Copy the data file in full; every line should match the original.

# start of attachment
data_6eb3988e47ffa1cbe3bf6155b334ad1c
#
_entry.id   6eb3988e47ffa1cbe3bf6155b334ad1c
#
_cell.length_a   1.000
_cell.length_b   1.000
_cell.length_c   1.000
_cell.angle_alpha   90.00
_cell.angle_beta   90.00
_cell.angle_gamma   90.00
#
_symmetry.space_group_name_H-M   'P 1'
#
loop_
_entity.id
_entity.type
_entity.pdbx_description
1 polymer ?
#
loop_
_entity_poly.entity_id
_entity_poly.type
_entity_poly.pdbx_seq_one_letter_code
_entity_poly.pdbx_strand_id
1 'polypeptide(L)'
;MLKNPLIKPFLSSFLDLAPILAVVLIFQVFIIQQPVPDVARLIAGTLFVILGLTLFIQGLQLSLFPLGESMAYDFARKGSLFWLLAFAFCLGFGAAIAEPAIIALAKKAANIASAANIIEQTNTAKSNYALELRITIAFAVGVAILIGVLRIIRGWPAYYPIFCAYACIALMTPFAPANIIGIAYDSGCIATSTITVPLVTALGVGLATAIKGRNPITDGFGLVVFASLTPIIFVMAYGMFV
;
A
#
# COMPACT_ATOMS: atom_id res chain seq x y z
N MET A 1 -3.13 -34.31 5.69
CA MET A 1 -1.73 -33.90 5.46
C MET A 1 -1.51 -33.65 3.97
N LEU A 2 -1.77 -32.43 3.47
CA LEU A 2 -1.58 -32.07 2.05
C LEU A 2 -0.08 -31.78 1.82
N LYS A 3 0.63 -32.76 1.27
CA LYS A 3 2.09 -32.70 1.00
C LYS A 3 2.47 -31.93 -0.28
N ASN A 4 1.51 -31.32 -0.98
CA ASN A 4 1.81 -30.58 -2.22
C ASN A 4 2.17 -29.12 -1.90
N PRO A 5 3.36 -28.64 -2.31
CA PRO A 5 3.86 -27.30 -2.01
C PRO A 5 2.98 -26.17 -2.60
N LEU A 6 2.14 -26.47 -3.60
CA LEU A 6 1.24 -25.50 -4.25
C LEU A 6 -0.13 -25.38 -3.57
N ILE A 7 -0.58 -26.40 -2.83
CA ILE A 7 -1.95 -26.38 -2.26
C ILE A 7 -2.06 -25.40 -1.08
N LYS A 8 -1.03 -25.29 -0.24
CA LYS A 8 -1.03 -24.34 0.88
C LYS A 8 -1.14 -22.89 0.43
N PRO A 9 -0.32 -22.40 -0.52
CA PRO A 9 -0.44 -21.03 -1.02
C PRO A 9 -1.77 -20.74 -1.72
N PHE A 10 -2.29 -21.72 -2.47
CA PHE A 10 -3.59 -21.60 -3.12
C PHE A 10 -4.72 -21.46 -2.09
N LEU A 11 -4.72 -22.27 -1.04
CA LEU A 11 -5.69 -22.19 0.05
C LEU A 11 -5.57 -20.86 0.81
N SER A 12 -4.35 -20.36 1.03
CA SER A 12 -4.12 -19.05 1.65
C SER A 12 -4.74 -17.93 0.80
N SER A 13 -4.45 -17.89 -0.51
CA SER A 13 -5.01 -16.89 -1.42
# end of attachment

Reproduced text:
data_6eb3988e47ffa1cbe3bf6155b334ad1c
#
_entry.id   6eb3988e47ffa1cbe3bf6155b334ad1c
#
_cell.length_a   1.000
_cell.length_b   1.000
_cell.length_c   1.000
_cell.angle_alpha   90.00
_cell.angle_beta   90.00
_cell.angle_gamma   90.00
#
_symmetry.space_group_name_H-M   'P 1'
#
loop_
_entity.id
_entity.type
_entity.pdbx_description
1 polymer ?
#
loop_
_entity_poly.entity_id
_entity_poly.type
_entity_poly.pdbx_seq_one_letter_code
_entity_poly.pdbx_strand_id
1 'polypeptide(L)'
;MLKNPLIKPFLSSFLDLAPILAVVLIFQVFIIQQPVPDVARLIAGTLFVILGLTLFIQGLQLSLFPLGESMAYDFARKGSLFWLLAFAFCLGFGAAIAEPAIIALAKKAANIASAANIIEQTNTAKSNYALELRITIAFAVGVAILIGVLRIIRGWPAYYPIFCAYACIALMTPFAPANIIGIAYDSGCIATSTITVPLVTALGVGLATAIKGRNPITDGFGLVVFASLTPIIFVMAYGMFV
;
A
#
# COMPACT_ATOMS: atom_id res chain seq x y z
N MET A 1 -3.13 -34.31 5.69
CA MET A 1 -1.73 -33.90 5.46
C MET A 1 -1.51 -33.65 3.97
N LEU A 2 -1.77 -32.43 3.47
CA LEU A 2 -1.58 -32.07 2.05
C LEU A 2 -0.08 -31.78 1.82
N LYS A 3 0.63 -32.76 1.27
CA LYS A 3 2.09 -32.70 1.00
C LYS A 3 2.47 -31.93 -0.28
N ASN A 4 1.51 -31.32 -0.98
CA ASN A 4 1.81 -30.58 -2.22
C ASN A 4 2.17 -29.12 -1.90
N PRO A 5 3.36 -28.64 -2.31
CA PRO A 5 3.86 -27.30 -2.01
C PRO A 5 2.98 -26.17 -2.60
N LEU A 6 2.14 -26.47 -3.60
CA LEU A 6 1.24 -25.50 -4.25
C LEU A 6 -0.13 -25.38 -3.57
N ILE A 7 -0.58 -26.40 -2.83
CA ILE A 7 -1.95 -26.38 -2.26
C ILE A 7 -2.06 -25.40 -1.08
N LYS A 8 -1.03 -25.29 -0.24
CA LYS A 8 -1.03 -24.34 0.88
C LYS A 8 -1.14 -22.89 0.43
N PRO A 9 -0.32 -22.40 -0.52
CA PRO A 9 -0.44 -21.03 -1.02
C PRO A 9 -1.77 -20.74 -1.72
N PHE A 10 -2.29 -21.72 -2.47
CA PHE A 10 -3.59 -21.60 -3.12
C PHE A 10 -4.72 -21.46 -2.09
N LEU A 11 -4.72 -22.27 -1.04
CA LEU A 11 -5.69 -22.19 0.05
C LEU A 11 -5.57 -20.86 0.81
N SER A 12 -4.35 -20.36 1.03
CA SER A 12 -4.12 -19.05 1.65
C SER A 12 -4.74 -17.93 0.80
N SER A 13 -4.45 -17.89 -0.51
CA SER A 13 -5.01 -16.89 -1.42